In early 2017, we brewed 23 Trees, a Citra Saison in memory of the 23 ancient broad-leaf trees needlessly cut down next to our organic farm. Together with this beer, we also planted 200 new trees – to support the wildlife that depend on them for survival.
We’re true to our nature and do what we can to create a sustainable, bee-friendly environment at the brewery. On the farm, we also grow our own organic vegetables and herbs in our polytunnel, which make their way to our dinner plates, as well as to our bar in Inverness.
Micro-breweries are on the up, with 1,500 within the UK at the time of writing this blog. As the industry and demands change, we ask Don Valley Engineering, what can the big beer giants learn from their nimble brewing neighbours?
Recently the Black Isle Brewery has come together with the award winning Artisan Roast Coffee to produce a sensational storm in a beer cask now hitting the Stockbridge Tap, in Edinburgh, and other selected outlets in the city.
This huge dark front of caffeine and malt has been produced by a collision of Black Isle Porter, brewed with organic chocolate malt, mixed up with a heavy downpour of Artisan Roast Monsoon Malabar coffee beans, from Southern India.
These beans have been laid out to dry on racks after the monsoon rains and during this process the wet monsoon winds circulate around the crops turning the green coffee beans a rich golden yellow colour and absorbing the rich earthy, spicy flavours.
Black Isle Monsoon Porter 4.2% is a roasted, toasted, lip-smacker of rich bitter chocolate, cinnamon, espresso and cracked pepper – the perfect antidote for any rainy season.
A severe whether warning was issued this morning – whether, or not, to drop everything right now and head to the pub to avoid being marooned without it!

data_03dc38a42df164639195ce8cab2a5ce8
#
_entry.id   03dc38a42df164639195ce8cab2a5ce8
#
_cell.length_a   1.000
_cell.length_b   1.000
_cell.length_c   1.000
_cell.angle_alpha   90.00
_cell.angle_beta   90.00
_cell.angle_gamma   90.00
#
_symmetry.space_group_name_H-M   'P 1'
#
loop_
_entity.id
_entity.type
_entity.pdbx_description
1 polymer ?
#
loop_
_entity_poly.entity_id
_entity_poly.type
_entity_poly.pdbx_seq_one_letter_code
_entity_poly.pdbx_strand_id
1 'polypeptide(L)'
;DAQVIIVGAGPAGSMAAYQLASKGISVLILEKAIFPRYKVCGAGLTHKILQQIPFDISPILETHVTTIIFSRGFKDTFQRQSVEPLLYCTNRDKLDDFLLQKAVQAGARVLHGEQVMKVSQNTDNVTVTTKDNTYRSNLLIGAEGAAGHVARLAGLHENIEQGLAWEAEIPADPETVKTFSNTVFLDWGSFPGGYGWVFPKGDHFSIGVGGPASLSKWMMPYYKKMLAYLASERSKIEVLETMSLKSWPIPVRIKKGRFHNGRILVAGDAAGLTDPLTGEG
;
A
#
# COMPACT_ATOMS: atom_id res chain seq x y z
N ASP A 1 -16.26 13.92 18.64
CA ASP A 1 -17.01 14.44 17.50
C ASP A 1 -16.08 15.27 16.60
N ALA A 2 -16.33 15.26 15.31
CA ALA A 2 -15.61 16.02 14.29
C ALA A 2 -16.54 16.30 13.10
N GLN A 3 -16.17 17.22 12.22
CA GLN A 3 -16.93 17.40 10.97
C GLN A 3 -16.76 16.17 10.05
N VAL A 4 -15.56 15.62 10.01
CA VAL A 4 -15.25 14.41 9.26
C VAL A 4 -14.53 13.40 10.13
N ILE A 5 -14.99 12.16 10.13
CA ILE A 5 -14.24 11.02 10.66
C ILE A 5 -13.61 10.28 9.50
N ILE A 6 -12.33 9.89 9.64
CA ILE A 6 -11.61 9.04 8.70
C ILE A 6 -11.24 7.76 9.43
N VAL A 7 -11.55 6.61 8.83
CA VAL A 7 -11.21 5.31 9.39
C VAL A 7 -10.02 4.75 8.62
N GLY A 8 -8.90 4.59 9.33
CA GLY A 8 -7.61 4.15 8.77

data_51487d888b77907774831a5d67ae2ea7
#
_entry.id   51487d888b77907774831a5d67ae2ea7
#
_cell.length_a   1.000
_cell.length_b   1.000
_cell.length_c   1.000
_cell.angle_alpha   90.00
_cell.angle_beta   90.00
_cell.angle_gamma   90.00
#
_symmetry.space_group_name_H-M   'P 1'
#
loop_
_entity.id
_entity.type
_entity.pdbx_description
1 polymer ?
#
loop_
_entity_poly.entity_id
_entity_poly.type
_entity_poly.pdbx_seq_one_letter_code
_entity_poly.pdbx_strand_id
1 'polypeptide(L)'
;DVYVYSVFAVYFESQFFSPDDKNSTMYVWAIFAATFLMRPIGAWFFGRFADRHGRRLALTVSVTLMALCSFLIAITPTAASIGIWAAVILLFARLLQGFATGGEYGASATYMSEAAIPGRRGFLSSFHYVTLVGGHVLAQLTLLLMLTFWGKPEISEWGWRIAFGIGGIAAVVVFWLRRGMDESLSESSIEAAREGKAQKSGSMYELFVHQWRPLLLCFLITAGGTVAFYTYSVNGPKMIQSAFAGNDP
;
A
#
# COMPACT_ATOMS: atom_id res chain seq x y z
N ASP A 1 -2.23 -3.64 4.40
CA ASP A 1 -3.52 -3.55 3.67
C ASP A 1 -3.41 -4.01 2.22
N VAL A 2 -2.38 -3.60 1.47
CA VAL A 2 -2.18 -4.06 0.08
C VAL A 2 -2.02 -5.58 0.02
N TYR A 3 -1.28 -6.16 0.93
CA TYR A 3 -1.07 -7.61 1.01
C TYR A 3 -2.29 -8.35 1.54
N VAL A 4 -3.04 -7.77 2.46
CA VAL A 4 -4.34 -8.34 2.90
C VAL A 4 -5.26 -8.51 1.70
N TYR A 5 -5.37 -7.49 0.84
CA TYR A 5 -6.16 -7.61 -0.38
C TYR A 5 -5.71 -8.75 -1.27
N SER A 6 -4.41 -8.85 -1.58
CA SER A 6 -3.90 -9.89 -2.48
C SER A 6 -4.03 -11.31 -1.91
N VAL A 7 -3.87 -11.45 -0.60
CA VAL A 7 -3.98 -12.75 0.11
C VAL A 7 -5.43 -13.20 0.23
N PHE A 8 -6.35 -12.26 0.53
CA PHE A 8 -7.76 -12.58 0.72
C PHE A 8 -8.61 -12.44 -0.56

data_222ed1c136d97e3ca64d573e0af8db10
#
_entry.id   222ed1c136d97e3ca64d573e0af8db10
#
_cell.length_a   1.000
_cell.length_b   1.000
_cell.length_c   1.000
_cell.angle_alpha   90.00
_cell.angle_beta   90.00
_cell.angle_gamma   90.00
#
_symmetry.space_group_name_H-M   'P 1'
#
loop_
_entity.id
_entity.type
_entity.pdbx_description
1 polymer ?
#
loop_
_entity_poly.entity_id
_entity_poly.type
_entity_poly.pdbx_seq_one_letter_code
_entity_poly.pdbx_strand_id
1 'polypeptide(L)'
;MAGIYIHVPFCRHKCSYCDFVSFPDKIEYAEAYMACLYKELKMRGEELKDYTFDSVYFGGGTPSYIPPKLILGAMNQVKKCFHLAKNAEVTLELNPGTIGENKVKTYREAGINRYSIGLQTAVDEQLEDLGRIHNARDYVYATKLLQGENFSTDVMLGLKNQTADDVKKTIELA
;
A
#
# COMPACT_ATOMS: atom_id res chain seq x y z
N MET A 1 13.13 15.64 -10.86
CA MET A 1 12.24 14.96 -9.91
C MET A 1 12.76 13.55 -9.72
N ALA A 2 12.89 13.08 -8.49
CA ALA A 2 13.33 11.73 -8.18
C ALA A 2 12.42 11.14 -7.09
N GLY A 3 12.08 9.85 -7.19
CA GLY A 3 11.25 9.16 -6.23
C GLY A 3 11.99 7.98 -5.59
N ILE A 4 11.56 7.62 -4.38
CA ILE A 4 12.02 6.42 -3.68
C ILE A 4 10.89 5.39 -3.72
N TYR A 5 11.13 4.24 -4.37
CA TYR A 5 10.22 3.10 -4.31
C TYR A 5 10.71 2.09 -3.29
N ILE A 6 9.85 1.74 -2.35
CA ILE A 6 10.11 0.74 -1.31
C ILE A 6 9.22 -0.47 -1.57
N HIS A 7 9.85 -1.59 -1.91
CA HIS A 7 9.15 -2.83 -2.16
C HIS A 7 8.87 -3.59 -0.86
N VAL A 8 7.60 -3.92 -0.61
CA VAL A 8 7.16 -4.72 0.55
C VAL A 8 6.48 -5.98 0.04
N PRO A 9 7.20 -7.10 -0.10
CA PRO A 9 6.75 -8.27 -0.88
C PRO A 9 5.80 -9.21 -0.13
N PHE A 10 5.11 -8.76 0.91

The hamper includes:
A selection of beers from Black Isle Brewery!
2 x New Three Day Tickets to Belladrum 2015
1 x Hamper and goodies from Simpsons Garden Centre
Toyota Rav-4 for the weekend and a golfing brolly from Macrae & Dick
For your chance to win head over to Belladrum’s Facebook / Twitter and like and share to win this years Belladrum Christmas Hamper! Click the links below.
Good luck! (Entries close midday on Monday 22nd December to ensure Highland delivery for Christmas!)
Tomorrow is Thanksgiving and we here at the Black Isle Brewery have decided to provide you with some beer pairings for your Thanksgiving feast!
Light meat like turkey should definitely be paired with either a Black Isle Blonde or a Yellow Hammer. These two beers are lighter, crisper and will compliment the meat. With their mild undertones of hops and malt they make a nice accompaniment for your main meal. The Yellowhammer is a refreshing beer with a flinty grapefruit aroma and has more body than the Blonde. That said, the Blonde on the other hand has a light biscuity taste that will refresh your palate and is the perfect beer to sip while having a hearty meal. Either of these beers will match up well with your turkey dinner.
For pudding, which is traditionally pumpkin pie we recommend you pick up a bottle of Scotch Ale or Red Kite. These two are more malt based and have a lingering sweetness, which compliments the tasty piecrust. The Scotch Ale has a rich spice finish with a full-bodied taste. You will get hints of candied peel and fruitcake with this beer. The Red Kite with its delicious balance of malt, citrus and berry fruit will also go very well with pumpkin pie. Actually these last two are so good they could serve as a dessert all on their own.